‘Miss Pym’s Day Out’ is a 47-minute film made for the BBC in 1992 by James Runcie — novelist, documentary film-maker, television producer, theatre director, and son of a former Archbishop of Canterbury. Both documentary and drama, the film follows Pym through a fictionalised version of 23 November 1977, the day when she traveled from her home in Finstock to London for the Booker Prize award dinner — Quartet in Autumn had made the short list, but did not win.

Patricia Routledge played Barbara Pym and there are some brilliant and well-known actors playing characters from several of the novels, but Barbara’s sister Hilary, her close friend and biographer Hazel Holt, the love of her life, Henry ‘Lorenzo’ Harvey, and Tom Maschler, the publisher who rejected An Unsuitable Attachment in 1963, all play themselves, and novelists Jilly Cooper, A.N. Wilson, and Penelope Lively have cameos.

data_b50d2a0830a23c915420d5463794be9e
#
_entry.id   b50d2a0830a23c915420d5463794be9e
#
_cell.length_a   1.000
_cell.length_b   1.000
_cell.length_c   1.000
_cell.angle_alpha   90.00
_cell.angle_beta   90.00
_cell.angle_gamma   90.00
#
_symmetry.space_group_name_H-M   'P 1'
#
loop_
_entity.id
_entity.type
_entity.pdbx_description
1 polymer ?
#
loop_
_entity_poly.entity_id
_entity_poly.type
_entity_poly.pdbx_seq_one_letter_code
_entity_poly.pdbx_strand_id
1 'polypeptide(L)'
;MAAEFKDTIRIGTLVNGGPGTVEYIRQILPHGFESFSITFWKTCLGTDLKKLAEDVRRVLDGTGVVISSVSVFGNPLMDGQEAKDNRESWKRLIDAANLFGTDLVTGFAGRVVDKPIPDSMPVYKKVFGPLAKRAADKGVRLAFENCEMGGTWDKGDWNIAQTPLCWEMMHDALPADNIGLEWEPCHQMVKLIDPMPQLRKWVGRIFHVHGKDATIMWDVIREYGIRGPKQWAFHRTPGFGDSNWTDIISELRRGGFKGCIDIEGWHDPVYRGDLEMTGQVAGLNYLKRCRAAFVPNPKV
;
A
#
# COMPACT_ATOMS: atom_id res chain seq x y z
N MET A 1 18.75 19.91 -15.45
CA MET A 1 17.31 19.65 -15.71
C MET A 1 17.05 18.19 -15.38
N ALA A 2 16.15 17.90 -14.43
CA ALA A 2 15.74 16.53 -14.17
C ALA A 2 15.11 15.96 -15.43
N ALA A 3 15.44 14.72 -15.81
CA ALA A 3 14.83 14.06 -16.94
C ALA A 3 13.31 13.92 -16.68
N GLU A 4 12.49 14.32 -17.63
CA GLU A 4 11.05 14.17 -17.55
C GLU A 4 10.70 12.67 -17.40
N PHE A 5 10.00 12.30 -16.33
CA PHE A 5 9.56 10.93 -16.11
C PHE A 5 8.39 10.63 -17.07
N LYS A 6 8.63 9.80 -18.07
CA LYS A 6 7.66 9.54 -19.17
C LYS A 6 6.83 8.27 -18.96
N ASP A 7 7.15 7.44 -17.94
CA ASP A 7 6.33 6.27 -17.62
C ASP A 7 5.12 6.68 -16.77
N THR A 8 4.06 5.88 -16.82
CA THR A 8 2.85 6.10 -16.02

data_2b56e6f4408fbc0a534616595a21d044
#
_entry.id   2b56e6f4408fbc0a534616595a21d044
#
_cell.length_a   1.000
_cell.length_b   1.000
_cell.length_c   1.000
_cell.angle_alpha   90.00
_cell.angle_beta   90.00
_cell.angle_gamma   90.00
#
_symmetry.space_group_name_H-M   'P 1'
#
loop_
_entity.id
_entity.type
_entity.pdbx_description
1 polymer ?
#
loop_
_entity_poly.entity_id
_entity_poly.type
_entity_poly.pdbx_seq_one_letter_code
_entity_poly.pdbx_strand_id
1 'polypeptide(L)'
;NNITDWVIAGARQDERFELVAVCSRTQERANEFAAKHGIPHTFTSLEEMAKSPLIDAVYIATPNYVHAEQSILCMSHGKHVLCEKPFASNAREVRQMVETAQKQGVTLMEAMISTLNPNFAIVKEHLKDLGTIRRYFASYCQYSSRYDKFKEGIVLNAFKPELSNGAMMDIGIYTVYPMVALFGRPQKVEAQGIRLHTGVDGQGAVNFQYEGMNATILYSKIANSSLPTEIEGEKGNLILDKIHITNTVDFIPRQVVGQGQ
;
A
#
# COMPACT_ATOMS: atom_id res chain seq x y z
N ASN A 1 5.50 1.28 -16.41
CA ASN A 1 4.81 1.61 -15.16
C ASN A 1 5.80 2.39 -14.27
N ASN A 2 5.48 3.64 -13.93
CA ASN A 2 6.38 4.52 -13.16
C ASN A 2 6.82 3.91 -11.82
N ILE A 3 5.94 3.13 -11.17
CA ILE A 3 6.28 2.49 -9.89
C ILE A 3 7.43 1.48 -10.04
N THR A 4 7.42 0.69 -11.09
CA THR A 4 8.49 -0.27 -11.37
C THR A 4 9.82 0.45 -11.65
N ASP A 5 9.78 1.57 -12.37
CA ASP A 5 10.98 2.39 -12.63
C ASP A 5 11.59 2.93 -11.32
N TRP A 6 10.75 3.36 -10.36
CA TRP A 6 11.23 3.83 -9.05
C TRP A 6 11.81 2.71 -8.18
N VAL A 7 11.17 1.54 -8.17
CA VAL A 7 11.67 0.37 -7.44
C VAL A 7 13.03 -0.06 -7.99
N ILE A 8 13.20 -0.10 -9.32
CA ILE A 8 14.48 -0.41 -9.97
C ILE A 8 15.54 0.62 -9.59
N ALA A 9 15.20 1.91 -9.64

Characters from the novels wander in and out of Barbara’s ‘real’ life as she goes from her home to the parish church to the village hall and then takes the train to London, giving the whole film a surreal feeling.  Unless one is very familiar with all of Pym’s novels and watches the video several times, it’s quite difficult to know who is who and what is happening.  So we have prepared a detailed Synopsis of Scenes that should help reveal all.

James Runcie wrote, ‘It was a bittersweet comedy about love, religion and literature. I made the film because I love the work of Barbara Pym…’